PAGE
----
Can a debt collector go after money in a joint account?

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Can a debt collector go after money in a joint account?

When my parents passed away I bought off my 3 other brother and sisters share of the house and kept the house. I paid my brother with my own money and my 2 sisters got paid with money I borrowed from a mortgage companyOne of my sisters is/was living in another country, so I opened an account for her in the US and deposited the check that she got from the mortgage company in that account . In order to be able to do that I had to open a joint account. Recently I was served with a court summon from a credit card collector lawyer. Can they go after that money? If so, what can I do so that my sister does not lose her money to pay my creditors?

Asked on April 29, 2012 under Bankruptcy Law, Massachusetts

Answers:

FreeAdvice Contributing Attorney / FreeAdvice Contributing Attorney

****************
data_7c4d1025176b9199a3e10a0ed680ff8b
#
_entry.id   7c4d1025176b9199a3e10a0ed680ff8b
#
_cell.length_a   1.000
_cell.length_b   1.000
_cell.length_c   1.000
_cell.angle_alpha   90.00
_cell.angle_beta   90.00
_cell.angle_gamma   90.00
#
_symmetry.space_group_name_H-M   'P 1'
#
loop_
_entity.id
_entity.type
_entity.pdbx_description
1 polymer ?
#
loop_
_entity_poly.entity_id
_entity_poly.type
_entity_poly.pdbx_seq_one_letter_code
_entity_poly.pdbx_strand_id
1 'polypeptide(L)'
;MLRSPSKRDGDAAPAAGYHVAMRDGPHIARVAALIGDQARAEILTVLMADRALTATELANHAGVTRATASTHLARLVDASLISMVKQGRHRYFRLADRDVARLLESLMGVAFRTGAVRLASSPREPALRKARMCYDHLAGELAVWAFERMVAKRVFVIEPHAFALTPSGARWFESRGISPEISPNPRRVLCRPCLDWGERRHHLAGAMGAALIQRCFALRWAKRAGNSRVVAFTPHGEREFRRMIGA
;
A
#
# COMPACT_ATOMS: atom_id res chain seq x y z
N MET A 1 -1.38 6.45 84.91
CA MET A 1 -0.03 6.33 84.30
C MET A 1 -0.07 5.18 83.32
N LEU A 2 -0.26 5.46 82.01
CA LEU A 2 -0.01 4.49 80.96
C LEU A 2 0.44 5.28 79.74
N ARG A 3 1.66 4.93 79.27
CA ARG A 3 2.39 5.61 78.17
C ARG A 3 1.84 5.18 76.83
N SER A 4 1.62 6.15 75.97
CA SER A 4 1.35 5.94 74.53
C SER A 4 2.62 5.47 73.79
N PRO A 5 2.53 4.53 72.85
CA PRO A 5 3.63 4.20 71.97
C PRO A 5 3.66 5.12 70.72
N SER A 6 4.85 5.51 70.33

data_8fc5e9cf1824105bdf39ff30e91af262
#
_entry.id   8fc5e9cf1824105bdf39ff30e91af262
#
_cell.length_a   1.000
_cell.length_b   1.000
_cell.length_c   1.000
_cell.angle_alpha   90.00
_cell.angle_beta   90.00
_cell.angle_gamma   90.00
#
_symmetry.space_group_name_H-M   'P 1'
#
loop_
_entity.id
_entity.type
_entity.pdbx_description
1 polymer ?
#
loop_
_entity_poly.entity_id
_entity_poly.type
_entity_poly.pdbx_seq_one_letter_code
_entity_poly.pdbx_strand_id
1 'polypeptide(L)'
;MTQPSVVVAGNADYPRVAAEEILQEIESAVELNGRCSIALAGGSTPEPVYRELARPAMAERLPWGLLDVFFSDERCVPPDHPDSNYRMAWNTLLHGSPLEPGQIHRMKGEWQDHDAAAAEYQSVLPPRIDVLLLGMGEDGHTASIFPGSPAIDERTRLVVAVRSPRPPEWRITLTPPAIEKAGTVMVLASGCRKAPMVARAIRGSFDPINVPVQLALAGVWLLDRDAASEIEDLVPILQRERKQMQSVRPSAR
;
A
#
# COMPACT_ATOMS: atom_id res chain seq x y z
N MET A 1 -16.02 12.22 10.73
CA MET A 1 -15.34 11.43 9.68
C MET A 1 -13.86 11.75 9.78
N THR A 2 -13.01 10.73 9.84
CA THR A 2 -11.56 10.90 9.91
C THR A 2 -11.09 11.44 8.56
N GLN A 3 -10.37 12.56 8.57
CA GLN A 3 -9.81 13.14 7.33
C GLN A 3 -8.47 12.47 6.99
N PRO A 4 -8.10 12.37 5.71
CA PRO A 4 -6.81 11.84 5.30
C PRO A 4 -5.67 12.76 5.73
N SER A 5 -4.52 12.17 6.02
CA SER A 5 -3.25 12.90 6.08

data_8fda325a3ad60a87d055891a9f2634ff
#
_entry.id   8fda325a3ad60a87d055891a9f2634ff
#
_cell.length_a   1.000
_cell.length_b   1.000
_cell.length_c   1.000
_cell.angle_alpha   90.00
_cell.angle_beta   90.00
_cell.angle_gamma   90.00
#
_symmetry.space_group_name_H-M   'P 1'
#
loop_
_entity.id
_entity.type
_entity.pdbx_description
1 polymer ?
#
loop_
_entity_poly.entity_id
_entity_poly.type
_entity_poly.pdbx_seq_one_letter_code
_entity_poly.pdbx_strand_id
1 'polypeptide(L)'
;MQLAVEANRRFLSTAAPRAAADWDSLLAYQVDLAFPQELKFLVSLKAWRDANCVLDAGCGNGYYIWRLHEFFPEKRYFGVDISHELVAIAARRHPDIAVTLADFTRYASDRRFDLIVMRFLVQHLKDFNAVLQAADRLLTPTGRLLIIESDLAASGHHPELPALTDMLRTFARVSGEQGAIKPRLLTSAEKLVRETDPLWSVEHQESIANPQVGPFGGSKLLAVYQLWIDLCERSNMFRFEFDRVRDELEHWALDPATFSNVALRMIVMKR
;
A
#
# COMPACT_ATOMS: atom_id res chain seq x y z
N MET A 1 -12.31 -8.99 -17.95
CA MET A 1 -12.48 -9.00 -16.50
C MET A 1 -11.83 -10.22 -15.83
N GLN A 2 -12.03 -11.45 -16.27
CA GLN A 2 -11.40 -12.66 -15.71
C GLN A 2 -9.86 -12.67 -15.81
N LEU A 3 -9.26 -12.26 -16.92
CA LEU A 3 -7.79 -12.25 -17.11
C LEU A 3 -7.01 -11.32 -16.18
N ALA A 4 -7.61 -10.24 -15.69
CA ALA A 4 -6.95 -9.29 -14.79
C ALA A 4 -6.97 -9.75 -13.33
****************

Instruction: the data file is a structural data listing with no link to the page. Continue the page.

Answered 9 years ago | Contributor

Under the debt collection laws of all states in this country, a judgment creditor can levy upon a joint bank account and seize all money in it even though the account may be owned by another person besides the judgment debtor. The rationale is that the joint account is owned jointly and severally by the judgment debtor and another person regardless of the amount in it.

In your situation if you want to protect the money of your sister in the joint account that you have written, I suggest that the account's name be changed where she is its owner but you are the designated trustee or attorney in fact under it. For example: "sister's name, by and through her designated attorney in fact, your name."


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